Pedal Pusha

by Vata Ngobeni

I love that old saying by Nelson Mandela about “it always seems impossible until it’s done”.

That seemingly impossible task was the last 22kilometres of Day One from Heidelberg to Frankfort in the 1965 Ride Cycling for Education yesterday.

Forget that the 140kilometre distance was the furthest I have ever cycled in my life but it was almost made impossible by the elements as a strong head wind and endless hills in the final stretch into Frankfort.

The cosmos that had adorned the roadside for the greater part of our ride in the Free State, the sunny conditions and non-existent winds were quickly forgotten towards the end as most of the 17 riders had one thing on their mind, and that is to get to Frankfort.

In my mind especially in those last kilometres I got the feeling that Frankfort didn’t want us and frankly I didn’t want it, it’s wilting cosmos flowers, bad roads and what felt like gale force winds.
But in fighting the elements it gave me a moment to take in the sights and sounds of Frankfort and its dusty township.

As my eye surveyed the endless RDP houses and untarred streets riddled with little kids, it dawned on me that I had yet to see a school.
Not seeing a place of education, even if one or two do exist, surprisingly gave me that extra boost of energy to get myself over the last two hills and pierce the wind with the intent of making the impossible possible.

That is the reason for this ride I have embarked on with my fellow riders as we cycle from Joburg to Queenstown in nine days.
So many have been denied their basic right to a good education and all we want is to give as many children as we can that opportunity to expose them to a good education at six schools within Queenstown.
But education is not just a Queenstown or an Eastern Cape problem, it is a nation wide problem which should be solved as a matter of urgency.

As the ride wound from Heidelberg town in the early hours of yesterday morning and past the township of Ratanda, I hardly saw a school, again not to say that there aren’t.
My ability to spot any school may also have been hindered by the unrelenting hill leaving Heidelberg towards the Free State but in the huffing and puffing and ducking taxis in the process, I really don’t remember passing by any school.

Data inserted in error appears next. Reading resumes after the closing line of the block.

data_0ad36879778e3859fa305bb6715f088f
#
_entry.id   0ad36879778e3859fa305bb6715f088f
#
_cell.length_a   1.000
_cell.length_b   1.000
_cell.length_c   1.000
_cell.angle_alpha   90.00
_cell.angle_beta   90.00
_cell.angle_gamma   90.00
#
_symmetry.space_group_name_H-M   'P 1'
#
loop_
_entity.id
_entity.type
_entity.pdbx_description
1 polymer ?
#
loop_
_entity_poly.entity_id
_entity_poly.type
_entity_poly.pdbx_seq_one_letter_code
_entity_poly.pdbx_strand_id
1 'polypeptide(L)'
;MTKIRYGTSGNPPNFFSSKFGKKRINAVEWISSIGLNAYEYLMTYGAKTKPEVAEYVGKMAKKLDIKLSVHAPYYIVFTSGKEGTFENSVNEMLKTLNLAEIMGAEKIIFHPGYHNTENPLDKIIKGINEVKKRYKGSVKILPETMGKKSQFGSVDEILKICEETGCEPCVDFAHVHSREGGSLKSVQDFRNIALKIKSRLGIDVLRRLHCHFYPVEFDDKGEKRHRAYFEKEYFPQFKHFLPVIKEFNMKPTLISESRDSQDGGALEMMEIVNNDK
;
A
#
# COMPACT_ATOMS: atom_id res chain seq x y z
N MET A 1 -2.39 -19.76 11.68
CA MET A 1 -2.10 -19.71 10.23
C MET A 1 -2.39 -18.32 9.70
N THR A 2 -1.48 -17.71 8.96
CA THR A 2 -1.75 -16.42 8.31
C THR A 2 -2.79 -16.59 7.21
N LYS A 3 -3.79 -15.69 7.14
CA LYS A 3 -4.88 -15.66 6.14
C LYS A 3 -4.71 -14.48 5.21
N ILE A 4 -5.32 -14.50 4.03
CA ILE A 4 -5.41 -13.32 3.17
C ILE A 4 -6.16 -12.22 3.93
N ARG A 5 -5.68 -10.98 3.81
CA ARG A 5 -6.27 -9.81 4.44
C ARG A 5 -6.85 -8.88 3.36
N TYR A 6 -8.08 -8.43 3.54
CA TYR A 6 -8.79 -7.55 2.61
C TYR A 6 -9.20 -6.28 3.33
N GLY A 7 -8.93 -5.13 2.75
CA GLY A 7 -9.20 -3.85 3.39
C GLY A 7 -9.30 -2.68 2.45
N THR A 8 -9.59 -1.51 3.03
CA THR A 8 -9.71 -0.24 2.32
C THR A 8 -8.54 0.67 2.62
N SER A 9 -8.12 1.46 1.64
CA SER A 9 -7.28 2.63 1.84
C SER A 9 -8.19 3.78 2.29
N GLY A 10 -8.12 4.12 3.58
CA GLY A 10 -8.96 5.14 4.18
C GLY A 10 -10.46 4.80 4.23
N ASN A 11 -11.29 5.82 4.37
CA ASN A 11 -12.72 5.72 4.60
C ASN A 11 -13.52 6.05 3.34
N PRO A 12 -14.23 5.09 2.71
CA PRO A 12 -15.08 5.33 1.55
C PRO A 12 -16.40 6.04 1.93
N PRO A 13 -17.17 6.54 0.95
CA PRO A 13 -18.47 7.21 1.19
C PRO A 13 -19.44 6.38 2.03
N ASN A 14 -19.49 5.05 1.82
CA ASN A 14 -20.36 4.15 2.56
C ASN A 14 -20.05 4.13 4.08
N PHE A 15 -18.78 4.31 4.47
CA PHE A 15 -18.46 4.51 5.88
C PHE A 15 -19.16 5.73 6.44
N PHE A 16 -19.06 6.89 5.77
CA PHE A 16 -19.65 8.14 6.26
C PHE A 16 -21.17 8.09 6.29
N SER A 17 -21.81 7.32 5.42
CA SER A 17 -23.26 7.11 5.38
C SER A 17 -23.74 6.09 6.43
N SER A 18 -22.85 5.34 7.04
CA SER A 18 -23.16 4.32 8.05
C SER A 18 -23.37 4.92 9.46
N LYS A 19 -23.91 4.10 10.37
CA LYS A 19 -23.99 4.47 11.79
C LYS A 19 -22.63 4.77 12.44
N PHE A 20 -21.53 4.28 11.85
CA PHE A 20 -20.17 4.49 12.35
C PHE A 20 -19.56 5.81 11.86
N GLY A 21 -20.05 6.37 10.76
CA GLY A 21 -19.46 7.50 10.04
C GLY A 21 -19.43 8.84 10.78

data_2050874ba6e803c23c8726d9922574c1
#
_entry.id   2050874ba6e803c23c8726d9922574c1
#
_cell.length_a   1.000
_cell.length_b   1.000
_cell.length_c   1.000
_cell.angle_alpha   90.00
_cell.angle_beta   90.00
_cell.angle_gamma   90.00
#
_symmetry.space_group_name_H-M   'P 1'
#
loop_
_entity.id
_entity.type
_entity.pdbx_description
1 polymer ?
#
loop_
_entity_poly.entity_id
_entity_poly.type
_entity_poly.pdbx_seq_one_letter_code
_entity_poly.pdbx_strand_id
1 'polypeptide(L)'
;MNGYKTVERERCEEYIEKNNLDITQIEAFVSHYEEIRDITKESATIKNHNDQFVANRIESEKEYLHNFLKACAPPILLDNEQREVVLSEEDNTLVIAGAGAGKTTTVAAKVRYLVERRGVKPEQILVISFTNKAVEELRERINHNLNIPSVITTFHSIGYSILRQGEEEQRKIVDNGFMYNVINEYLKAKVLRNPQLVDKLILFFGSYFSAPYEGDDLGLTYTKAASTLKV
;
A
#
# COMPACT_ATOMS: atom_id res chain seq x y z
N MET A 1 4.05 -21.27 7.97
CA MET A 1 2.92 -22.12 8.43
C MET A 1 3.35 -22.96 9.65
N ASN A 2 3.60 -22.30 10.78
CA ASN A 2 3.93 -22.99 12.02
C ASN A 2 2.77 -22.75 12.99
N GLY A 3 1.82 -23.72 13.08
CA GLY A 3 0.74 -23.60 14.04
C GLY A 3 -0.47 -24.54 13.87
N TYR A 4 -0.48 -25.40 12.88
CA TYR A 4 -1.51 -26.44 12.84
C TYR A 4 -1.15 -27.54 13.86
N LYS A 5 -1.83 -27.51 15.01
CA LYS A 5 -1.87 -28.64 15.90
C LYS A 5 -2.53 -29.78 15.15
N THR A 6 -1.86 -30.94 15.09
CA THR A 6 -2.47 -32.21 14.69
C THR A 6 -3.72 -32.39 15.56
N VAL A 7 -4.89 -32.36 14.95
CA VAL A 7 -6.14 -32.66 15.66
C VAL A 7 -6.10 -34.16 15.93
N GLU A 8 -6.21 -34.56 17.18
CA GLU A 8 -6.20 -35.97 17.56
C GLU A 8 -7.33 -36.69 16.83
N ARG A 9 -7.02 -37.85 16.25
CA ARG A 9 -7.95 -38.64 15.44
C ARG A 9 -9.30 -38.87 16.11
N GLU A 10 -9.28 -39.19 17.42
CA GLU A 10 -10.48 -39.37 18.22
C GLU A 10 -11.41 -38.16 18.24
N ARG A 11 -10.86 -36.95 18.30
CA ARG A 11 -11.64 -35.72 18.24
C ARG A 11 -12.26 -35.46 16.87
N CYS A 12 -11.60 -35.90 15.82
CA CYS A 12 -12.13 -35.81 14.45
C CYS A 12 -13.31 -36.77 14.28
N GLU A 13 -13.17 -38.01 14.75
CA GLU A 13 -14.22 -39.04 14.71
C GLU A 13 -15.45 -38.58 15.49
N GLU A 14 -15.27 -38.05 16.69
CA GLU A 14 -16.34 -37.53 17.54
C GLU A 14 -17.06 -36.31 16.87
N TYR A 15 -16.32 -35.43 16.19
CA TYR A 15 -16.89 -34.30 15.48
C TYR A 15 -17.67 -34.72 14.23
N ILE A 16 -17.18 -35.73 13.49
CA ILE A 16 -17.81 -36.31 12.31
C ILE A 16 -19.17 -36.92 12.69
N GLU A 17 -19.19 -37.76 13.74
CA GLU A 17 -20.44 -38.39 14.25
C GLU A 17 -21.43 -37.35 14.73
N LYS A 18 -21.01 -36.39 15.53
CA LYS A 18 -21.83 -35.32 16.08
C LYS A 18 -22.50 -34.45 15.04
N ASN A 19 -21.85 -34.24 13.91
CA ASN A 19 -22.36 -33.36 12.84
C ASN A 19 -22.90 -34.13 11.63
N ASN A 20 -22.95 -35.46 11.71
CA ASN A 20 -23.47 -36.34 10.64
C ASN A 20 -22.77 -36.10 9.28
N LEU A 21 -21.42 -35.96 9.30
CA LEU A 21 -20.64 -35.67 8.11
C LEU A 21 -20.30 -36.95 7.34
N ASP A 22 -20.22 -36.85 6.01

My appreciation for what we are doing over the next week and a bit was also distracted by the many aromas I was taking in from the stench of cows and the by product of whatever they are being fed to the wonderful smells given off by nature as one is alerted to their crossing of the Vaal River by the roaring water as it comes off the dam wall.
Somehow though in the many moments of solitude on the road to Oranjeville, I realized that what we perceive as impossible is very much possible if we put our minds to it.

It may have seemed impossible that I would ever ride a bicycle from Joburg to Queenstown as much as many beneficiaries of the Queen’s College Trust may have at one time thought that it was impossible for them to have a good education.

There is also the impossible thought that may have never dawned on many residents of Heidelberg, Deneysville, Oranjeville and Franfort of seeing three black man on bicycles with 14 white men and women.
But as impossible as my ride into Frankfort had seemed in those final kilometres, it was made possible by the very same determination South Africans must have to ensure that education in this beautiful country of ours is accessible to all and so too the resources that have for a long time been enjoyed by a handful of schools in the country.

To follow the progress of the ride log onto www.1965ride.co.za follow it on Twitter @1965ride and follow Vata Ngobeni @Vata_Ngobeni who will also be writing a daily column on the ride.

* Vata is Sports Editor of the Pretoria News, an old Queenian, and one of the cyclists on the 2015 edition of the 1965Ride

2 thoughts on “Pedal Pusha

  1. How magnificently your thoughts and feelings were expressed, Vata!
    A very moving account – thank you and be proud of what you are all achieving.

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